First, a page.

Security at the Seagate

It's been a pretty tough six months for hard drive maker Seagate (NYSE: STX  ) , which has seen its stock fall by roughly 15% as the S&P 500 has marched upwards.

What gives? Rumors of a price war following Seagate's acquisition of Maxtor aren't helping. Neither is the increasing adoption of flash technology by SanDisk (Nasdaq: SNDK  ) and others for digital music players and other portable devices.

Perhaps that's why Seagate has had trouble maintaining margins? Gross margin over the trailing 12 months ended in September dropped to 21.1%, down from 23.5% for the fiscal year ended in June. Meanwhile, the net income margin dropped to 6.3% from 9.1% over the same period, according to Capital IQ.

Regaining lost ground will require innovation. Accordingly, Seagate has upped its spending on research and development, from $781 million for the fiscal year ended last June to $822 million over the trailing 12 months ending September 2006. The effort may be paying off.

On Monday, Seagate said that in the first quarter of next year, it will ship to notebook manufacturers a hard drive that automatically places a digital lock on the data within. The technology, called DriveTrust, relies on an embedded chip that sports what's called 128-bit encryption.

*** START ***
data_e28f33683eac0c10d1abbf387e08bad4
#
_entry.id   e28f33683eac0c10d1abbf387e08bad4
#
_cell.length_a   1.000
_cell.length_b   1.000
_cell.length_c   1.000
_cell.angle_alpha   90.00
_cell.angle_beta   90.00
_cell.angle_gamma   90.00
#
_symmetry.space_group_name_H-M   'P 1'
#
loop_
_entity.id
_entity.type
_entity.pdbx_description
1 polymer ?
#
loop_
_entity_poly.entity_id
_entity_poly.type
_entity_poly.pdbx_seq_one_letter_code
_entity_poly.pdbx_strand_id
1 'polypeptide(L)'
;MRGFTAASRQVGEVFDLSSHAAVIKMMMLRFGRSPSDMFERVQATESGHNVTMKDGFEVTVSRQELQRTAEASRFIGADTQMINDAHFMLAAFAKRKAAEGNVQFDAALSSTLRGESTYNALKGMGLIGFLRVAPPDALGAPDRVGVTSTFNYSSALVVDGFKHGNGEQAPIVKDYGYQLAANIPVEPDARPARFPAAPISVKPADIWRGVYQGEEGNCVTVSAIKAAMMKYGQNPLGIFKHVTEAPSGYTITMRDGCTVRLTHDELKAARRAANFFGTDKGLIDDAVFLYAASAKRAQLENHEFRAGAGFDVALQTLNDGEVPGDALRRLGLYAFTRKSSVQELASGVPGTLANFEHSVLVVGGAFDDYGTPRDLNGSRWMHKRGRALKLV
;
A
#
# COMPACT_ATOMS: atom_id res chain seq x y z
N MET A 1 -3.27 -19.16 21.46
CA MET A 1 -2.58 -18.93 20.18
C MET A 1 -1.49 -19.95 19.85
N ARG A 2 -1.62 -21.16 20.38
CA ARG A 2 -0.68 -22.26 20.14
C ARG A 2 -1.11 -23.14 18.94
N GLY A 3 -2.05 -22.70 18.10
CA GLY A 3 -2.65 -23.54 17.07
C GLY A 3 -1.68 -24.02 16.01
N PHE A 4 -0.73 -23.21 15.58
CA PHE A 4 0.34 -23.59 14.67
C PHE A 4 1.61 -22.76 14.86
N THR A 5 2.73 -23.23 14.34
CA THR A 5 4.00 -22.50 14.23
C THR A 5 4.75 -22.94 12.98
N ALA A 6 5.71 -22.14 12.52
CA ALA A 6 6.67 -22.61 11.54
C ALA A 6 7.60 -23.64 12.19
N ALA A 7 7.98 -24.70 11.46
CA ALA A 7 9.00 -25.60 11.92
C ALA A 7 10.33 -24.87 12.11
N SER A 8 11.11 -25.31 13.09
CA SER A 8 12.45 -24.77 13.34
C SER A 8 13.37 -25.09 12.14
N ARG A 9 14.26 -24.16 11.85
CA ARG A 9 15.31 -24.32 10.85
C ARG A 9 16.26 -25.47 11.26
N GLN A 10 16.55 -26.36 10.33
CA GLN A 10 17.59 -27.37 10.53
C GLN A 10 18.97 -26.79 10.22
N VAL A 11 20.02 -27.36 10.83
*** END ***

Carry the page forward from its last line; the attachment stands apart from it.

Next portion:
It's an interesting idea, but hardly perfect. One gaping flaw is that many users -- yours truly included -- don't automatically shut off their systems nightly. DriveTrust doesn't protect systems that are in sleep mode.

Nevertheless, the theft of a laptop used by an employee of the Department of Veterans Affairs earlier this year lays bare the risk inherent with keeping hard drives unprotected. DriveTrust is an obvious, if small, step in the right direction.

It might just be enough to improve margins. News.com reports that a Fujitsu notebook due to ship with the technology will sell for roughly $125 more than a typical model. Not all of the premium would be due to DriveTrust, of course. But even a portion would help investors like me, who believe that, as the top dog in an ailing but necessary market, Seagate's stock market malaise won't last forever.

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Fool contributor Tim Beyers owns shares of Seagate. Get an inside peek at all the stocks he owns by checking Tim's Fool profile. The Motley Fool's disclosure policy guards against mediocre stock picks.


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